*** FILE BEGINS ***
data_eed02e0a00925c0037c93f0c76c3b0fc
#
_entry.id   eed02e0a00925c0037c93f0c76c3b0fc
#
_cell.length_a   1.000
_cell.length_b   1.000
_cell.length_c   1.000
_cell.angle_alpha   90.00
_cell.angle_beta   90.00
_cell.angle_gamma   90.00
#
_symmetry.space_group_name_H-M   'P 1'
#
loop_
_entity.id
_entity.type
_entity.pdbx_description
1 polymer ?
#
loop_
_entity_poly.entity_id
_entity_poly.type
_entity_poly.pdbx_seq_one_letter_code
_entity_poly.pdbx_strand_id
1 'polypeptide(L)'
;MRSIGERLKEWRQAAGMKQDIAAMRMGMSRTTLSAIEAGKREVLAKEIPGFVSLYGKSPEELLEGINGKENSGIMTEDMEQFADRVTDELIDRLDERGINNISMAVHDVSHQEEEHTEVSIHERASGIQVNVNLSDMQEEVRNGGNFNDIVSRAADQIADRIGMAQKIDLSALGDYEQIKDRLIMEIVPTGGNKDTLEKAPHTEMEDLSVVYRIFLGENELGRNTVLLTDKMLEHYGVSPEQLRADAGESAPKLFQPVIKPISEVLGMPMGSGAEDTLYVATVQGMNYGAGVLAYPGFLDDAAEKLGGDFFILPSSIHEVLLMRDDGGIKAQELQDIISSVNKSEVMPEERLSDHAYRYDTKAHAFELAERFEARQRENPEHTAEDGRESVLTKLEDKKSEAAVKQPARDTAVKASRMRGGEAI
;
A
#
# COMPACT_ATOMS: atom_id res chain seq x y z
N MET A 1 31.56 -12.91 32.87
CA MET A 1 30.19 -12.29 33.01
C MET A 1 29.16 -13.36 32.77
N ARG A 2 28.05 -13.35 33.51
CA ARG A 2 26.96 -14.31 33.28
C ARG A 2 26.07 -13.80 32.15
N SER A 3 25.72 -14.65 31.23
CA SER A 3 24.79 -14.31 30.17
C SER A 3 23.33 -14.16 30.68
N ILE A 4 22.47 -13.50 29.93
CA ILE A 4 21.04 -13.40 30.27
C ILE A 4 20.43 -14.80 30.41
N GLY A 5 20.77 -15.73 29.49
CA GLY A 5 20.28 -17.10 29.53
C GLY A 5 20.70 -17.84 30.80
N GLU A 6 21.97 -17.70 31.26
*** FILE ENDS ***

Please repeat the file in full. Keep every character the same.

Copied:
data_eed02e0a00925c0037c93f0c76c3b0fc
#
_entry.id   eed02e0a00925c0037c93f0c76c3b0fc
#
_cell.length_a   1.000
_cell.length_b   1.000
_cell.length_c   1.000
_cell.angle_alpha   90.00
_cell.angle_beta   90.00
_cell.angle_gamma   90.00
#
_symmetry.space_group_name_H-M   'P 1'
#
loop_
_entity.id
_entity.type
_entity.pdbx_description
1 polymer ?
#
loop_
_entity_poly.entity_id
_entity_poly.type
_entity_poly.pdbx_seq_one_letter_code
_entity_poly.pdbx_strand_id
1 'polypeptide(L)'
;MRSIGERLKEWRQAAGMKQDIAAMRMGMSRTTLSAIEAGKREVLAKEIPGFVSLYGKSPEELLEGINGKENSGIMTEDMEQFADRVTDELIDRLDERGINNISMAVHDVSHQEEEHTEVSIHERASGIQVNVNLSDMQEEVRNGGNFNDIVSRAADQIADRIGMAQKIDLSALGDYEQIKDRLIMEIVPTGGNKDTLEKAPHTEMEDLSVVYRIFLGENELGRNTVLLTDKMLEHYGVSPEQLRADAGESAPKLFQPVIKPISEVLGMPMGSGAEDTLYVATVQGMNYGAGVLAYPGFLDDAAEKLGGDFFILPSSIHEVLLMRDDGGIKAQELQDIISSVNKSEVMPEERLSDHAYRYDTKAHAFELAERFEARQRENPEHTAEDGRESVLTKLEDKKSEAAVKQPARDTAVKASRMRGGEAI
;
A
#
# COMPACT_ATOMS: atom_id res chain seq x y z
N MET A 1 31.56 -12.91 32.87
CA MET A 1 30.19 -12.29 33.01
C MET A 1 29.16 -13.36 32.77
N ARG A 2 28.05 -13.35 33.51
CA ARG A 2 26.96 -14.31 33.28
C ARG A 2 26.07 -13.80 32.15
N SER A 3 25.72 -14.65 31.23
CA SER A 3 24.79 -14.31 30.17
C SER A 3 23.33 -14.16 30.68
N ILE A 4 22.47 -13.50 29.93
CA ILE A 4 21.04 -13.40 30.27
C ILE A 4 20.43 -14.80 30.41
N GLY A 5 20.77 -15.73 29.49
CA GLY A 5 20.28 -17.10 29.53
C GLY A 5 20.70 -17.84 30.80
N GLU A 6 21.97 -17.70 31.26